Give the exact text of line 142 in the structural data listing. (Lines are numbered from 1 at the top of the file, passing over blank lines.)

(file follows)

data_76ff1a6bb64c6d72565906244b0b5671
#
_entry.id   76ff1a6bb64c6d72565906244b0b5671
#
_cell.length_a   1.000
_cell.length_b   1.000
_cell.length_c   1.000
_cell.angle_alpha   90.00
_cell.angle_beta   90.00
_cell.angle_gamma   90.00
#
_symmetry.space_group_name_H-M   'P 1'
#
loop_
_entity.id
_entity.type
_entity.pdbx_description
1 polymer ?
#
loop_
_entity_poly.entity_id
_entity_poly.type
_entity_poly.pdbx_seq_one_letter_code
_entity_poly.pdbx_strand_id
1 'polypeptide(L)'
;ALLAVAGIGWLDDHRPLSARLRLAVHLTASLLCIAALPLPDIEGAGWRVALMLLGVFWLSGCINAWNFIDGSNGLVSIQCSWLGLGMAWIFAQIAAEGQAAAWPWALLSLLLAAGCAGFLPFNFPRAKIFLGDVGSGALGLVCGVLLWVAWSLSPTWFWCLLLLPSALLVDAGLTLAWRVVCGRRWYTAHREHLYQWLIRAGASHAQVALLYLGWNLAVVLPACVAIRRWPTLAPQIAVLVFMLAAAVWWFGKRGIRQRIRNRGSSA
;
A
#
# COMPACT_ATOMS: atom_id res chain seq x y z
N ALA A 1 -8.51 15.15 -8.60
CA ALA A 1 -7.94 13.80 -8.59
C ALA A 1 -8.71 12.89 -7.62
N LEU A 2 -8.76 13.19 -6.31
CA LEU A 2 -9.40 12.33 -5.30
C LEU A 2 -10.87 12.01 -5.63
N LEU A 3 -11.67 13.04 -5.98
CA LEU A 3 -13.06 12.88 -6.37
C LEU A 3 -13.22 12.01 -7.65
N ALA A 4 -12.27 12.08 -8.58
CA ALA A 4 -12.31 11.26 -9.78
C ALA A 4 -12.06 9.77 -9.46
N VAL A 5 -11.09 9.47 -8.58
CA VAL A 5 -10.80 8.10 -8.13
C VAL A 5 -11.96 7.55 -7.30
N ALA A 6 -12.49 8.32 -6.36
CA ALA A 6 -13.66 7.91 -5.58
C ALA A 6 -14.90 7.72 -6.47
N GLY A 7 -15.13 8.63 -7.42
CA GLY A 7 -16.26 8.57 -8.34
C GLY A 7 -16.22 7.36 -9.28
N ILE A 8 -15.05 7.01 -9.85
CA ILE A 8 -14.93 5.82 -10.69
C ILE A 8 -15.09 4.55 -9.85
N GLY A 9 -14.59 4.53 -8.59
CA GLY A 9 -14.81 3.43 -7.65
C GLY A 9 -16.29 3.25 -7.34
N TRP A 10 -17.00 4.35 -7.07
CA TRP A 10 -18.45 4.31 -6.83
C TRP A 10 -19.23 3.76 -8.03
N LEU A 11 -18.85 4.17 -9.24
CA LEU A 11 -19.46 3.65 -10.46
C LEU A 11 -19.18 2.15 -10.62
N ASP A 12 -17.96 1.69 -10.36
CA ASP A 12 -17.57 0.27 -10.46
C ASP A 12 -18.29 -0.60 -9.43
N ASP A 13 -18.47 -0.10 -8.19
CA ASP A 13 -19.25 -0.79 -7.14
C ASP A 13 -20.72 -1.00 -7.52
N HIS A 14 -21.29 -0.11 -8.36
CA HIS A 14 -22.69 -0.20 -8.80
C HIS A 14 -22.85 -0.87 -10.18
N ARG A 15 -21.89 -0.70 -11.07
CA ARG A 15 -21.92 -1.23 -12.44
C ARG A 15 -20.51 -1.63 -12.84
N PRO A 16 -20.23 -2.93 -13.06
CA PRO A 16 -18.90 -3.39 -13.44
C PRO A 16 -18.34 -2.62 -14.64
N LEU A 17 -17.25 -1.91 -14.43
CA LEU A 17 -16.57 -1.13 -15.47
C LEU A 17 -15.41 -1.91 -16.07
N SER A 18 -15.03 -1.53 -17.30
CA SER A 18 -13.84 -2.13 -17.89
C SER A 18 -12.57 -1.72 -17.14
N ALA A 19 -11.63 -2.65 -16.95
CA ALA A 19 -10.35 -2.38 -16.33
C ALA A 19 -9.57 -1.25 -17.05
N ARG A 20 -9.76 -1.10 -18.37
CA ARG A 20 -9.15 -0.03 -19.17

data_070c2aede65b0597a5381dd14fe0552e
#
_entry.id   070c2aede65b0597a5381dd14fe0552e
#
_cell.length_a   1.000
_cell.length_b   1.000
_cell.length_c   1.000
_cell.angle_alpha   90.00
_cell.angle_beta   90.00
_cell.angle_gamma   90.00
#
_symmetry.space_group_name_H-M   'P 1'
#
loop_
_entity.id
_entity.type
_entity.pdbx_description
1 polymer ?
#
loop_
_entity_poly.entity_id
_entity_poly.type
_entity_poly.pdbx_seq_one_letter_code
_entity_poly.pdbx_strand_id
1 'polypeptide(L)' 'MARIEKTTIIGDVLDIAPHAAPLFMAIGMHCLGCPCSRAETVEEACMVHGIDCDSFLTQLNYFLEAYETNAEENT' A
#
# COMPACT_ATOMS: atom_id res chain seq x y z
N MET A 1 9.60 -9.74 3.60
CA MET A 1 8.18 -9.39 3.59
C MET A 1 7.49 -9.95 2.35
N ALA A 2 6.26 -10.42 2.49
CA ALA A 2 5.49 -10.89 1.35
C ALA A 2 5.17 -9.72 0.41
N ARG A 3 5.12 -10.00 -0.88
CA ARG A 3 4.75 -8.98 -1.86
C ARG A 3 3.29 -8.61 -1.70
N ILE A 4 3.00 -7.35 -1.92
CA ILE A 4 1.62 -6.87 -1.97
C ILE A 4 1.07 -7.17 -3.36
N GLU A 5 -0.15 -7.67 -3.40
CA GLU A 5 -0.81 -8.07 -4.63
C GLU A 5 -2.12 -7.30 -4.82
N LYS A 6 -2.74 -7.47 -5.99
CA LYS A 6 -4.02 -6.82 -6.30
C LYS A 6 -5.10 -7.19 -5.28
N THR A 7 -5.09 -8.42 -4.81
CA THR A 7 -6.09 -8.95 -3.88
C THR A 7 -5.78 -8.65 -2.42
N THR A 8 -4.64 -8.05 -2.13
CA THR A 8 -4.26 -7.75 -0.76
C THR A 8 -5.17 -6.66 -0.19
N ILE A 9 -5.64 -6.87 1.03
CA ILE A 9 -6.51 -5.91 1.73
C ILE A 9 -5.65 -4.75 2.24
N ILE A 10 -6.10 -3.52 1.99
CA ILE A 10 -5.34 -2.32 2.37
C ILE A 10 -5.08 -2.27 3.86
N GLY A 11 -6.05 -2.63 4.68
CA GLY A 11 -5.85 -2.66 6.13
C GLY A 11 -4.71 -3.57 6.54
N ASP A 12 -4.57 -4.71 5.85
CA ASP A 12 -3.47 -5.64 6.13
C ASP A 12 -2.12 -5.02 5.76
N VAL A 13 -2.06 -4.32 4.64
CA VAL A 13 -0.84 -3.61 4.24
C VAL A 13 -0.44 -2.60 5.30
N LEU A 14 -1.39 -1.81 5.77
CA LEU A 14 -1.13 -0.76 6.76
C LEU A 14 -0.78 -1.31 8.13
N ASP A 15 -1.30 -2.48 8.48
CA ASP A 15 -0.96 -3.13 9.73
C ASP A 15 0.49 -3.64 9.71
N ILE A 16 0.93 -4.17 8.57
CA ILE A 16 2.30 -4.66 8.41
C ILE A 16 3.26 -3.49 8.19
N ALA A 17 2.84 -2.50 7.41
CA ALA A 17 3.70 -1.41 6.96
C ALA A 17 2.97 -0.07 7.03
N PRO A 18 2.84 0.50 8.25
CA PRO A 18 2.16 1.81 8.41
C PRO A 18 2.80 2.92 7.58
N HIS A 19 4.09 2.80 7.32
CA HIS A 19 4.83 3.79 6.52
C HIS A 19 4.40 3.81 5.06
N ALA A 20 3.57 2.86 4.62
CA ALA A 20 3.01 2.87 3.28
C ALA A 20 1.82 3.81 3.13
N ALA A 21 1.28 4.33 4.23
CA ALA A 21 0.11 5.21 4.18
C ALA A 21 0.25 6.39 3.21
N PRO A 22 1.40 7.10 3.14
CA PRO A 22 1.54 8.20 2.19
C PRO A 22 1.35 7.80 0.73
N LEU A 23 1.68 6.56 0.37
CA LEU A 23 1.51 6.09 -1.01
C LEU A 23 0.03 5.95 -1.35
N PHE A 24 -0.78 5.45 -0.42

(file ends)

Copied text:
CA ILE A 9 -6.51 -5.91 1.73